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Reply To: Merlin . . . & the Lost Art of Mentorship, with Dr. John Bucher

#73870
John Bucher
Keymaster

What a wonderful question, Tracy! I am delighted to report that mythology, speculative fiction, and of course history all have stories of female mentors. But not nearly enough! Male mentors are far more common in our older stories, which is a shame. Here are a few to consider, however:

I immediately am reminded that it was Athena that disguised herself as Mentor when she appeared to Telemachus in The Odyssey. She is actually the one that encourages him to seek out his father.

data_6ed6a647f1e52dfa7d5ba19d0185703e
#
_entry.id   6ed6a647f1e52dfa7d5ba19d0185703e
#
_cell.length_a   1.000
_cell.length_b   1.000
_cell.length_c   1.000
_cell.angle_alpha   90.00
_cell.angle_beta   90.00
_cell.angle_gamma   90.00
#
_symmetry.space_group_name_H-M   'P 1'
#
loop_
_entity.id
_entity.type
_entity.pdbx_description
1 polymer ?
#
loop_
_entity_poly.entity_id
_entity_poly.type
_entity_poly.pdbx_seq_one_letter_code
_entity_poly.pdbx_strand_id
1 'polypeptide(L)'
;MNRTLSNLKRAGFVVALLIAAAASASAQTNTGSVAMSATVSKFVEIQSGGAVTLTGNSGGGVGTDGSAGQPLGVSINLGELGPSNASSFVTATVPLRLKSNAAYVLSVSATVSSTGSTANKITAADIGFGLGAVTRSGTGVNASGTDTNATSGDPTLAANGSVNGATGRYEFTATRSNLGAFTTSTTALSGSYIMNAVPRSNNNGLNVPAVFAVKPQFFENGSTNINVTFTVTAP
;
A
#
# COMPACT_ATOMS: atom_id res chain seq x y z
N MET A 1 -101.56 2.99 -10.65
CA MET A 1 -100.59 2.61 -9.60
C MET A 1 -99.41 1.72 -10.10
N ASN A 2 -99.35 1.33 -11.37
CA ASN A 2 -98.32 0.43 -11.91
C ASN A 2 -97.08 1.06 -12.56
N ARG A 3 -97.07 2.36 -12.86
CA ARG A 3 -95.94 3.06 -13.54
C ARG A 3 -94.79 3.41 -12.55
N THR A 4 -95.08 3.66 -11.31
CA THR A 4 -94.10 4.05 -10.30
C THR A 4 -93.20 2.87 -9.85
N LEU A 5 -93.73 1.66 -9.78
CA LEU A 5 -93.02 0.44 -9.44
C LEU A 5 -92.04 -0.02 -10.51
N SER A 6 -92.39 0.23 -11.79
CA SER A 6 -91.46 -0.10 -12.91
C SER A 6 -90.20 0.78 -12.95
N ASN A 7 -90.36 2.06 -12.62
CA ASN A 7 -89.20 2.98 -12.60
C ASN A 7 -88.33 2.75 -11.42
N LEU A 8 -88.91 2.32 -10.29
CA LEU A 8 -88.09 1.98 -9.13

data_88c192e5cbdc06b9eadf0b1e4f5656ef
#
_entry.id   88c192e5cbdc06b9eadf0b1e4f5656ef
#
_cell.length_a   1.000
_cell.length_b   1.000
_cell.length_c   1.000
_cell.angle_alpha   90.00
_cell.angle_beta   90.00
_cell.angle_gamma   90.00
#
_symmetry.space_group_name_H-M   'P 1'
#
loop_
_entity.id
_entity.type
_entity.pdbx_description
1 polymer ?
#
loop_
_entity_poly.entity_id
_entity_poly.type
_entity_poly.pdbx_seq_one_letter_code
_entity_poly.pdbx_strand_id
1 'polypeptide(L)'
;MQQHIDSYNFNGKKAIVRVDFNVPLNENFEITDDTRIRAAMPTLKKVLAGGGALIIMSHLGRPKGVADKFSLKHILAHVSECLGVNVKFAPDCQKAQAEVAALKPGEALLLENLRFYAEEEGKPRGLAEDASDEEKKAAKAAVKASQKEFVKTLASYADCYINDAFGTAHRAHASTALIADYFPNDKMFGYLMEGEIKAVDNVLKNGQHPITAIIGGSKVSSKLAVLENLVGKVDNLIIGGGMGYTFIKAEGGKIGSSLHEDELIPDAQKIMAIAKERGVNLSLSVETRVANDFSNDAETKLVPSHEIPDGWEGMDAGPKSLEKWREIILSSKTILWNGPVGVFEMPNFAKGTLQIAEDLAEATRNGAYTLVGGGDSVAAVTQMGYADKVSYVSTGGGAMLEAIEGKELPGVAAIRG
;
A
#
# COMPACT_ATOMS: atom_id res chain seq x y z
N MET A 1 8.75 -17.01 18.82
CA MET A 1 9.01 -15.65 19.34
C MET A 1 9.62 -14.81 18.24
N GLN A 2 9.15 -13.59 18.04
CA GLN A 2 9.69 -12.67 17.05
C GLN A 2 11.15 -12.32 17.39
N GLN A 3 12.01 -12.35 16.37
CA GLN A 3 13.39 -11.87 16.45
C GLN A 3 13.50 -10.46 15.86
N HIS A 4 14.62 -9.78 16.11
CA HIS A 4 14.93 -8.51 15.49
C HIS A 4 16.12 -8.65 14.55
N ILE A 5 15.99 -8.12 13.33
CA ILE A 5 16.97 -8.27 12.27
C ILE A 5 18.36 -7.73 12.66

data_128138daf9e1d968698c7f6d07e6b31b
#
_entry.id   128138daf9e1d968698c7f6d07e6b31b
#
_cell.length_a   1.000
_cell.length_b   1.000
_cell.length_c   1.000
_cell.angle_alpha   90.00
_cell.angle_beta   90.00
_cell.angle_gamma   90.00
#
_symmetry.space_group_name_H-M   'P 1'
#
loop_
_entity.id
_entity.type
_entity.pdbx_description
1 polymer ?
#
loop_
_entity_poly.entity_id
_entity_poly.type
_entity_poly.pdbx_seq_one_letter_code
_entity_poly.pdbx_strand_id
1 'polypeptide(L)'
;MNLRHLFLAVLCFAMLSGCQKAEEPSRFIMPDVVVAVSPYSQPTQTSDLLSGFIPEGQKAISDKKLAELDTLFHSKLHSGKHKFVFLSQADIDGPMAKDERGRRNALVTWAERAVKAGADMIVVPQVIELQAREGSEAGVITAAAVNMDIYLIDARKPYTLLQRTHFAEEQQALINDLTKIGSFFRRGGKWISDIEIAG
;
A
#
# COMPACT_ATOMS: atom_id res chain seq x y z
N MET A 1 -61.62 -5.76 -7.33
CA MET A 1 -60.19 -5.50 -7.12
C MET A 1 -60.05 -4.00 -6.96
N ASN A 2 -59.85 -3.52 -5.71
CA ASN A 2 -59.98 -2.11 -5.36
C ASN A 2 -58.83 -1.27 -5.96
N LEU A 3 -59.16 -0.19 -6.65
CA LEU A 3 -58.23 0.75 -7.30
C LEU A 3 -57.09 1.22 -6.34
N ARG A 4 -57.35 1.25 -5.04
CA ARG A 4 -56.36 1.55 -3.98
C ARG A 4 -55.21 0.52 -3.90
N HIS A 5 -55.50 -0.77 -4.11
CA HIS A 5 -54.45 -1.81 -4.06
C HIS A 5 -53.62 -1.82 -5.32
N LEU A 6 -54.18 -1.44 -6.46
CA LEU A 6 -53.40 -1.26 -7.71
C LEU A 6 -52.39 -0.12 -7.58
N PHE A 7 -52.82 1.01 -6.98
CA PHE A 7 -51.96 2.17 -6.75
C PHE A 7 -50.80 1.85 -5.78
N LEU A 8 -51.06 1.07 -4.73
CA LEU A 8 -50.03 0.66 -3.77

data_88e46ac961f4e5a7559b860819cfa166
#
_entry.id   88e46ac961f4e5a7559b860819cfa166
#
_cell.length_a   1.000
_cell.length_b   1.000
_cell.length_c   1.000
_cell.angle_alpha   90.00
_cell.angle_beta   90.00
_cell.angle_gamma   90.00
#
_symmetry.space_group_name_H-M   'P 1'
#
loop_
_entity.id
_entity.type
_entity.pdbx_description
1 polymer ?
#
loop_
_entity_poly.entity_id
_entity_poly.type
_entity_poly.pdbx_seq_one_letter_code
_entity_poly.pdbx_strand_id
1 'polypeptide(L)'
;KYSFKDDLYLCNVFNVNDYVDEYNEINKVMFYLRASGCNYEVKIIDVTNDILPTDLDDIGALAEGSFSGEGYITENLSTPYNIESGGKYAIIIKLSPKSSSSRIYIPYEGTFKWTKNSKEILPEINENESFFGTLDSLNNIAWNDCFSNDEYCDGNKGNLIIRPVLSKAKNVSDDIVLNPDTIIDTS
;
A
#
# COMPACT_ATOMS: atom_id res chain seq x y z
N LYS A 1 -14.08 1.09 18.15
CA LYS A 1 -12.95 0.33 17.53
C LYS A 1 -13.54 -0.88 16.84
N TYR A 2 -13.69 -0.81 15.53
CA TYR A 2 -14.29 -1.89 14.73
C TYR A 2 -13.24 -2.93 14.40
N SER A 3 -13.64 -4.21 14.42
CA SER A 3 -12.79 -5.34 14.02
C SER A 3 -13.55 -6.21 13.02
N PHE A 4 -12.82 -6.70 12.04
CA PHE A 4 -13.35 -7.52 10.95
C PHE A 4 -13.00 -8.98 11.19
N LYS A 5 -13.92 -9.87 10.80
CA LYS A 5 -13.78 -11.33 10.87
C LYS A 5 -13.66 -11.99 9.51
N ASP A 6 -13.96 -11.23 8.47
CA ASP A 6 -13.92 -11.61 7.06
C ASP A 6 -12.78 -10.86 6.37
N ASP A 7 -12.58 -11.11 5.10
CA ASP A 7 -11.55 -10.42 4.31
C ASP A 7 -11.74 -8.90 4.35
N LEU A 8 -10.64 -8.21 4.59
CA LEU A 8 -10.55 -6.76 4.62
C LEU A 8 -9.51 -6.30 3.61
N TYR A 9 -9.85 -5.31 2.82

One of others that comes to mind is from Judeo-Christian mythology — Naomi, the mother-in-law of Ruth.  There are several moments in the narrative that demonstrate Naomi’s role as a mentor. However, none more profound than how she counsels Ruth to approach Boaz.

Lysistrata was a mentor of sorts to the women that followed her lead. and lest we think that women can only mentor other women, I am reminded of Aphrodite, who could be argued was a mentor to Pygmalion. Great-Grandmothers also serve as mentors in a number of folk tales. The Princess and the Goblin by George MacDonald would be an example.

I am glad to see MANY more female mentors in modern narratives, but still not enough!